MEMX: The exchange challenging long-standing stock market players

MEMX (Members exchange), an equities exchange founded to better serve the needs of the investing public, is every economist’s dream because of the prospect of reducing the existing monopoly power in the US stock exchange market. The new exchange, backed by the likes of Morgan Stanley, Goldman Sachs and Blackrock, was meant to launch on July 24th. However, as a result of COVID-19, this has been postponed to the 21st September 2020. The launch of the exchange will represent retail and institutional investors, with a vision of low costs for executing market deals, and as such will be a competitor to the higher cost exchanges such as the NYSE and Nasdaq.

MEMX is targeting a key area of consumer satisfaction, suggesting that the launch of the exchange has the potential for success. The three main stock market players (NYSE, Nasdaq and Cboe) charge high fees to consumers, to access key market data. This ranges from the cost for information (such as the prices offered and paid for a stock) to having to pay for information about the size of trades, cost metrics MEMX is vague about going forward. The parent companies of the three main exchanges account for over 60% of trading volumes in the US cash equities market according to the Financial Times, as shown by Figure 1.


Figure 1: The share of US equity market volume by exchange. Financial Times.


As such, challenging this oligopoly by focusing on what the consumer wants suggests the prospect of success. Further, the founders of MEMX, banks and asset managers are the consumers of the stock market data, as they use the stock information to carry out their business: the formation of MEMX is simply the result of consumers’ dissatisfaction with the current providers of market data.

In the short-term, MEMX will have to make a loss to challenge the long-standing trio (NYSE, Nasdaq and Cboe). Equity exchanges normally operate by paying brokers to post orders then charging them for fulfilling trades. However, MEMX, in an attempt to be a success, is planning to pay more in rebates (paying brokers to post orders) than it charges. To break into the market and gain market share is an essential move: like any challenger to the incumbent players, losses must be made, and risks must be taken. If MEMX is successful, it has the potential to not only increase the profits of those institutions which created it but to also lead a change in the structure of the exchange market. However, to be a long-term player and profitable in the face of competition, even though MEMX will not initially charge for market data or for joining the venue, the new exchange will have to charge later as it cannot afford to make a loss indefinitely. However, unlike the current exchanges, MEMX promises “simple and fair pricing” after this fee-free period ends, according to the Financial Times. The new exchange also has the potential to increase transparency and efficiency in the US stock market, one of the key reasons Blackrock has backed the venture, according to the company’s global head of market structure and electronic trading, Hubert De Jesus.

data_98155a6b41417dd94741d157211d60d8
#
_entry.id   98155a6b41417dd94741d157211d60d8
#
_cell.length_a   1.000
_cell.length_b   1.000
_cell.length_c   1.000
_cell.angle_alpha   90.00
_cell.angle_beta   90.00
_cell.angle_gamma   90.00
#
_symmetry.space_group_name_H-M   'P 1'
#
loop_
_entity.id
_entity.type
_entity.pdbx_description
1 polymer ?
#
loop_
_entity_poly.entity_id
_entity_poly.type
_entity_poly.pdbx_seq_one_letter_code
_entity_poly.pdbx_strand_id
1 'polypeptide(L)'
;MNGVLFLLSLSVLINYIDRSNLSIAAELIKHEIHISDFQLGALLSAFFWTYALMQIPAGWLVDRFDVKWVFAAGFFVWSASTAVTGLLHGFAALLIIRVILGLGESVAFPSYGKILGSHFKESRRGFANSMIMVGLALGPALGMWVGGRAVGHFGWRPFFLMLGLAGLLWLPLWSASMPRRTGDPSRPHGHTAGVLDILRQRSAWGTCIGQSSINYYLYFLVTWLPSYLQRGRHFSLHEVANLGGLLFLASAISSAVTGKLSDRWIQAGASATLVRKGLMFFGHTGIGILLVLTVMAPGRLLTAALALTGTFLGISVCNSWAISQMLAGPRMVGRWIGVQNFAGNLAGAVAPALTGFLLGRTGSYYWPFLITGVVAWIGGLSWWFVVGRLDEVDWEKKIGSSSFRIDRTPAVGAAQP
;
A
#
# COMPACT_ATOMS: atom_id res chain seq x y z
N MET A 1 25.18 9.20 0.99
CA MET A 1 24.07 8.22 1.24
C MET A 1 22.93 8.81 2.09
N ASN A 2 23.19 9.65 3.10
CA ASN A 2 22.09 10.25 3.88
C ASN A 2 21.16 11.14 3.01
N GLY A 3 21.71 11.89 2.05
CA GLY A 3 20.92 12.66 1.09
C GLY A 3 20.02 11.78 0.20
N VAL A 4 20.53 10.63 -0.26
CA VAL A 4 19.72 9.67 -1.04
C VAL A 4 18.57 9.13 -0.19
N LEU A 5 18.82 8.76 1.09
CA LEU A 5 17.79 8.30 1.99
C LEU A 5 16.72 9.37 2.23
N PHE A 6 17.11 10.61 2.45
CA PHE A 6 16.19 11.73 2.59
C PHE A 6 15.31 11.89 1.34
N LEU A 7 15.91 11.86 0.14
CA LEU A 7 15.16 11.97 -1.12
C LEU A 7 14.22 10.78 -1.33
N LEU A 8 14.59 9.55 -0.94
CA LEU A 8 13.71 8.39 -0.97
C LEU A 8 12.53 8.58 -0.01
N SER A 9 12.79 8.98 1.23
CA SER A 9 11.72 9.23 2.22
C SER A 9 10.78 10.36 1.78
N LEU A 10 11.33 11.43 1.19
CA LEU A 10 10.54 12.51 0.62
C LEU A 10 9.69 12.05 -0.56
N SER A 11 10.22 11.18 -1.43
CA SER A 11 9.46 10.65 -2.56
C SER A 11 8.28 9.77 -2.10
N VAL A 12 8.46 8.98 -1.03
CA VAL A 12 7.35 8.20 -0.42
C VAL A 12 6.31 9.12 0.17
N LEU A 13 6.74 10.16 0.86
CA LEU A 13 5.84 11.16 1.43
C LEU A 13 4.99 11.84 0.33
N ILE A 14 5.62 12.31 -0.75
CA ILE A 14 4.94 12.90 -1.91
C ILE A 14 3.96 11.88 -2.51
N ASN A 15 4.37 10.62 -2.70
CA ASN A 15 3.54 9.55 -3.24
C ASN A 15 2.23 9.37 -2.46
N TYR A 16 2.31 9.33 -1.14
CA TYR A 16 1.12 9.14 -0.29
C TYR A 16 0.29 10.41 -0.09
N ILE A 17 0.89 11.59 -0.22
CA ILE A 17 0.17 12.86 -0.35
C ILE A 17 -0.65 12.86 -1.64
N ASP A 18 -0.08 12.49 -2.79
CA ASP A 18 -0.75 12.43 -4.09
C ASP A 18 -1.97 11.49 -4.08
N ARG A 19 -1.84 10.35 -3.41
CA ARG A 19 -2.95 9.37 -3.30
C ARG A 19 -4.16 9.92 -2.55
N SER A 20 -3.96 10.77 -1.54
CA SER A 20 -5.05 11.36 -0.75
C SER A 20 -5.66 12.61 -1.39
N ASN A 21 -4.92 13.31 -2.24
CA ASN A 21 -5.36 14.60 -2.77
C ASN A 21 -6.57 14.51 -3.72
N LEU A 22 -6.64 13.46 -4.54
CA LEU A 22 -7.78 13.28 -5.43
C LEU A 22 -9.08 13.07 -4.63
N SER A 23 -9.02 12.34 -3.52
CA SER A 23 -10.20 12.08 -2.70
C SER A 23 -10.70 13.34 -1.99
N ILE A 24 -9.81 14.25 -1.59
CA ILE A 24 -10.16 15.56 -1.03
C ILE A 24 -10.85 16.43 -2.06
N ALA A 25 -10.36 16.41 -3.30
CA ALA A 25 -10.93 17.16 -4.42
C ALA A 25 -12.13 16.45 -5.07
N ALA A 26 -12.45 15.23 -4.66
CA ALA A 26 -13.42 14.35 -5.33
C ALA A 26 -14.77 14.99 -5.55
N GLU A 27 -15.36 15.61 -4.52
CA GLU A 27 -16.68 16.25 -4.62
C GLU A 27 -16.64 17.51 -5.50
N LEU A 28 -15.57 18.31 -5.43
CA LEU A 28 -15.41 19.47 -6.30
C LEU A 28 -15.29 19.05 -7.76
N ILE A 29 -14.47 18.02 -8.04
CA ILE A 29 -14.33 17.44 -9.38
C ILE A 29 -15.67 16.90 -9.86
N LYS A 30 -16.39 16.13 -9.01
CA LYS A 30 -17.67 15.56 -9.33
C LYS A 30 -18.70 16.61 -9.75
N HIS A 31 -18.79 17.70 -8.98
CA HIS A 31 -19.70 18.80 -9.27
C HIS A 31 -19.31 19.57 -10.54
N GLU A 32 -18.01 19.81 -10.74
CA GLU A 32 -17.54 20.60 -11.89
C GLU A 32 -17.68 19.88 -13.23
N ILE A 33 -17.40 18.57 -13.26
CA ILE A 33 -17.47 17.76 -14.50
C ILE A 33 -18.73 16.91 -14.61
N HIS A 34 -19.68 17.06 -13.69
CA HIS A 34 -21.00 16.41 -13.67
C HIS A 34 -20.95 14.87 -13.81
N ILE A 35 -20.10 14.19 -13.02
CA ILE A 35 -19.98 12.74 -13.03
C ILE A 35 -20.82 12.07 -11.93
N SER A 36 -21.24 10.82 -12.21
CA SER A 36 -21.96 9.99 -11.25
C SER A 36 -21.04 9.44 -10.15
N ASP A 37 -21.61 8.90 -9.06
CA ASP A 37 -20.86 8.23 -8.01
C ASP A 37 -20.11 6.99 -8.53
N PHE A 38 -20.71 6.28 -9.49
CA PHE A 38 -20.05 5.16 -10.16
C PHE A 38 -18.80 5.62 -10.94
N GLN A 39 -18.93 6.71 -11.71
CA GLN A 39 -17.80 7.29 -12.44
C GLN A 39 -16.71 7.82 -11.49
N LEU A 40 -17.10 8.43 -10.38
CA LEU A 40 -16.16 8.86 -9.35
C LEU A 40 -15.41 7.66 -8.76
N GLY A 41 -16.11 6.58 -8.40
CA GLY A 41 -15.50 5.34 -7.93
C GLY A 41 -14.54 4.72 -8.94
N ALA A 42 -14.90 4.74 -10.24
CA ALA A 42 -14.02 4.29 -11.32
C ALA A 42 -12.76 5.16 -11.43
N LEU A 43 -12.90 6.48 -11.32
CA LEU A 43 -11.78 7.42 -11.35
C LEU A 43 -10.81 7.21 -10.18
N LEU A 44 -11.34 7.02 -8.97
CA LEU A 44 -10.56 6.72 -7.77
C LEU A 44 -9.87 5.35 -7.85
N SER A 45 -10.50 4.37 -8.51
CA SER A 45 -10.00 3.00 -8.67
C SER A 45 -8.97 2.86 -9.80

Whether this venture will be successful depends on a few key fundamentals. Firstly, whether the quality of the data is going to match the standards of the market incumbents. However, the data is arguably likely to be high quality as the groups which back MEMX are those which intend to use its data in their own business practices. Secondly, success also depends on the difference between the price MEMX charges consumers after its initial no-fee period and the prices charged by current market performers.


Figure 2: Graph to show the change in spending on NYSE proprietary data. Financial Times.


As can be seen in Figure 2, the inflation-adjusted increase of over 1000% over the 7-year period suggests that the data can be provided cheaper, considering the quality and quantity of data has not risen in the period to justify such a rise in price. As such, it is likely that after breaking into the incumbent’s market share, MEMX will arguably be able to operate efficiently and profitably compared to the current market trio when it finally does decide to raise prices.

As such, it is likely the economists dream of increased competition, efficiency and low prices for consumers will be fulfilled.


By Daniel Aliwell

Senior Editor: Gonzalo Riera-Ripoll

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